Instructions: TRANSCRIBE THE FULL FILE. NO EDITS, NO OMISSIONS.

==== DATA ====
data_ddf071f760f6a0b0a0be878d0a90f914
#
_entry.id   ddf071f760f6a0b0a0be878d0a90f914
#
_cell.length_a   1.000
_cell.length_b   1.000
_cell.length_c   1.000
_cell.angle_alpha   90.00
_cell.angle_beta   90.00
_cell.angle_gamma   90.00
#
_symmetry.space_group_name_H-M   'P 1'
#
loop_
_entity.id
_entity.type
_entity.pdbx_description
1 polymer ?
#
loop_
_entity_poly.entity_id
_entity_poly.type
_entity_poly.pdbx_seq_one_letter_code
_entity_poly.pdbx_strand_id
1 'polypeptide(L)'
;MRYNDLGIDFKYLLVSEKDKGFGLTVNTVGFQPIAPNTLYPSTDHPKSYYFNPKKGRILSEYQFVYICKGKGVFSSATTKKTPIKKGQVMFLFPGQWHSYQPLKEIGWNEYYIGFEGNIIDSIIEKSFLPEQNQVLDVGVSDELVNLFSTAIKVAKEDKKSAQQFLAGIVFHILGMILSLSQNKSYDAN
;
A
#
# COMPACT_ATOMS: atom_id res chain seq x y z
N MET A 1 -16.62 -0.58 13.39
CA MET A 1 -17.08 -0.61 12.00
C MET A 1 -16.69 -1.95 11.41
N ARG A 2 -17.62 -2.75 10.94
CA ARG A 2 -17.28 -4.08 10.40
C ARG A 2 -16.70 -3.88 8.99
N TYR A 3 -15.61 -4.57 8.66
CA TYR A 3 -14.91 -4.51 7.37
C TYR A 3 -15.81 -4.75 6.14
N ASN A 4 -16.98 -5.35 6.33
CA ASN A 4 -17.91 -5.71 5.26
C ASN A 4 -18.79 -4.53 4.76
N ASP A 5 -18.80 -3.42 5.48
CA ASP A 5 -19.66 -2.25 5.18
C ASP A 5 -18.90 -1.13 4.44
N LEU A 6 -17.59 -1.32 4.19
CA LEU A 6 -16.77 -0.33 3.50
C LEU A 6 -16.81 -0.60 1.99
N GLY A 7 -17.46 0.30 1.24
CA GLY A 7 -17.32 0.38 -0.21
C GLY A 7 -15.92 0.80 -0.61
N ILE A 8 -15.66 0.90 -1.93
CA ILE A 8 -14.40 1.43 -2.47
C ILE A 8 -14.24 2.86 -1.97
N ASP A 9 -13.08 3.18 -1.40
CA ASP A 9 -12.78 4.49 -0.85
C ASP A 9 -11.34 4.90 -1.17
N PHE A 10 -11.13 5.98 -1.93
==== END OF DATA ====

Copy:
data_ddf071f760f6a0b0a0be878d0a90f914
#
_entry.id   ddf071f760f6a0b0a0be878d0a90f914
#
_cell.length_a   1.000
_cell.length_b   1.000
_cell.length_c   1.000
_cell.angle_alpha   90.00
_cell.angle_beta   90.00
_cell.angle_gamma   90.00
#
_symmetry.space_group_name_H-M   'P 1'
#
loop_
_entity.id
_entity.type
_entity.pdbx_description
1 polymer ?
#
loop_
_entity_poly.entity_id
_entity_poly.type
_entity_poly.pdbx_seq_one_letter_code
_entity_poly.pdbx_strand_id
1 'polypeptide(L)'
;MRYNDLGIDFKYLLVSEKDKGFGLTVNTVGFQPIAPNTLYPSTDHPKSYYFNPKKGRILSEYQFVYICKGKGVFSSATTKKTPIKKGQVMFLFPGQWHSYQPLKEIGWNEYYIGFEGNIIDSIIEKSFLPEQNQVLDVGVSDELVNLFSTAIKVAKEDKKSAQQFLAGIVFHILGMILSLSQNKSYDAN
;
A
#
# COMPACT_ATOMS: atom_id res chain seq x y z
N MET A 1 -16.62 -0.58 13.39
CA MET A 1 -17.08 -0.61 12.00
C MET A 1 -16.69 -1.95 11.41
N ARG A 2 -17.62 -2.75 10.94
CA ARG A 2 -17.28 -4.08 10.40
C ARG A 2 -16.70 -3.88 8.99
N TYR A 3 -15.61 -4.57 8.66
CA TYR A 3 -14.91 -4.51 7.37
C TYR A 3 -15.81 -4.75 6.14
N ASN A 4 -16.98 -5.35 6.33
CA ASN A 4 -17.91 -5.71 5.26
C ASN A 4 -18.79 -4.53 4.76
N ASP A 5 -18.80 -3.42 5.48
CA ASP A 5 -19.66 -2.25 5.18
C ASP A 5 -18.90 -1.13 4.44
N LEU A 6 -17.59 -1.32 4.19
CA LEU A 6 -16.77 -0.33 3.50
C LEU A 6 -16.81 -0.60 1.99
N GLY A 7 -17.46 0.30 1.24
CA GLY A 7 -17.32 0.38 -0.21
C GLY A 7 -15.92 0.80 -0.61
N ILE A 8 -15.66 0.90 -1.93
CA ILE A 8 -14.40 1.43 -2.47
C ILE A 8 -14.24 2.86 -1.97
N ASP A 9 -13.08 3.18 -1.40
CA ASP A 9 -12.78 4.49 -0.85
C ASP A 9 -11.34 4.90 -1.17
N PHE A 10 -11.13 5.98 -1.93